- Real Estate
- Food & Drink
- Things to Do
The festival celebrates 50 years of work from the revered documentary filmmaker with a free retrospective
So I understand the premiere of The Eyes Of Tammy Faye went pretty well last night – and I’m not surprised. It’s a good movie built around a truly transcendent performance from Jessica Chastain, who turns a pop-culture punching bag into a fully considered human being. It’s hitting TIFF’s digital platform at 5 pm today, and screening again tonight at the Visa Skyline drive-in at Ontario Place, and it’s opening in theatres this Friday, so there’ll be plenty of time to talk about it in the coming weeks.
Today, though, let’s talk about Alanis Obomsawin.
To mark 50 years of the revered documentarian’s work, TIFF and the National Film Board have curated a massive free retrospective: Celebrating Alanis Obomsawin collects dozens of Obomsawin’s features and shorts into three streams, each with two programs: The Dignity Of Children, Lighting The Fire and Portraits. All six will be made available for free on TIFF’s digital platform over the rest of the festival, starting today with The Dignity Of Children: Programme 1 at 3 pm.
It’s reductive to call Obomsawin one of the most important documentary filmmakers of her time, but it’s also true: on the specific subject of Canada’s relationship to Indigenous people – and vice versa – there is no one else who’s told that story as consistently, as clearly and as passionately. She lets her subjects tell their own stories, in their own words, while still shaping her work to make sure there’s no doubt about where she stands on a given issue. Even some of her titles tell you how she feels: Kanehsatake: 270 Years Of Resistance, Our People Will Be Healed, We Can’t Make The Same Mistake Twice. (That last film, a nearly three-hour record of a court case brought against the federal government on behalf of First Nations children, isn’t included in the retrospective, but you can stream it free at the NFB’s website.)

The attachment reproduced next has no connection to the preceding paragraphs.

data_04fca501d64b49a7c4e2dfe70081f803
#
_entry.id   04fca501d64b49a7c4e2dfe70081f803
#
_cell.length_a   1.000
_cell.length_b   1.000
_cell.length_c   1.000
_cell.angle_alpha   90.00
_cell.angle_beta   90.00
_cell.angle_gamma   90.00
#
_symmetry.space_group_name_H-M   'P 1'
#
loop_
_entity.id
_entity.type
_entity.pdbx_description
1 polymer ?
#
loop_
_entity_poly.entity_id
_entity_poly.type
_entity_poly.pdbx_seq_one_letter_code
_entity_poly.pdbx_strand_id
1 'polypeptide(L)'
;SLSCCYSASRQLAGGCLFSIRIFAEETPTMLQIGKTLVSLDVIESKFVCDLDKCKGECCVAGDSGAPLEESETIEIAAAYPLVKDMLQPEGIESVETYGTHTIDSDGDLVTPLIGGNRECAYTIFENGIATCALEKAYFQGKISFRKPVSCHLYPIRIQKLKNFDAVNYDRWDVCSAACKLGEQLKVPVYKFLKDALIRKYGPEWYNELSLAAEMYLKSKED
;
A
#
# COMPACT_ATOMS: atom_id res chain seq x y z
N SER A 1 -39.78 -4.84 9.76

If you only have time for one, I’d recommend The Dignity Of Children: Programme 2 (in-person Tuesday, 1 pm, TIFF Bell Lightbox 1; available digitally Tuesday at 3 pm), which includes both Obomsawin’s first directorial credit, the residential-school documentary short Christmas At Moose Factory, and her latest, Honour To Senator Murray Sinclair, which intercuts a moving speech by the former chair of Canada’s Truth and Reconciliation Commission with testimonials from former students of those residential schools – neatly demonstrating where Obomsawin’s heart has been throughout her entire career. But really? Make more time.
I wrote briefly about Apitchapong Weerasethakul’s Memoria (4 pm, Cinesphere) in our buzz list, and can’t imagine a better venue for one of his dreamlike, enveloping films than the world’s largest IMAX screen – even if it’ll be preceded by that disclaimer that you’re not seeing the film in true IMAX. (Whatever. The IMAX room at Yonge and Dundas isn’t true IMAX either, we all accept these little compromises.) And I wrote about Maria Schrader’s I’m Your Man (7:30 pm, Scotiabank 2, available digitally tomorrow at 5 pm; rating: NNNN) in our genre lookahead, it’s a gentle, philosophical sci-fi comedy built around a marvellous, self-aware turn from Dan Stevens as a German companion robot custom-built for Maren Eggert’s skeptical researcher. (Toni Erdmann’s Sandra Hüller is around as well.)
It’s getting to be that time where people expect us to predict things. I will say only that you should like what you like, but also that The Eyes Of Tammy Faye feels like a sure thing this year. I wouldn’t bet against Rob Savage’s full-bore found-footage DASHCAM (rating: NNNN) winning the Midnight Madness award, either. And I’m really excited to see The Rescue, which is building momentum among people whose opinions I trust.
Produced for a new HBO music-doc series, Alison Klayman’s Jagged offers a look at the phenomenon of Alanis Morissette’s breakout album; it’s likely to be a major festival event, and NOW Editor Kevin Ritchie will have more to say about that in tomorrow’s dispatch. And fans of wild, intricate horror won’t want to miss their only chance to see the first three episodes of Train To Busan creator Yeon Sang-ho’s upcoming Netflix miniseries Hellbound (rating: NNNN) – a mash-up of Cure, The Ring and Drag Me To Hell – at the Cinesphere. And after months of teasing, we finally get to see Official Competition, Mariano Cohn and Gastón Duprat’s industry satire starring Penélope Cruz as a filmmaker trying to wrestle performances out of two very different, very difficult actors played by Oscar Martinez and Antonio Banderas.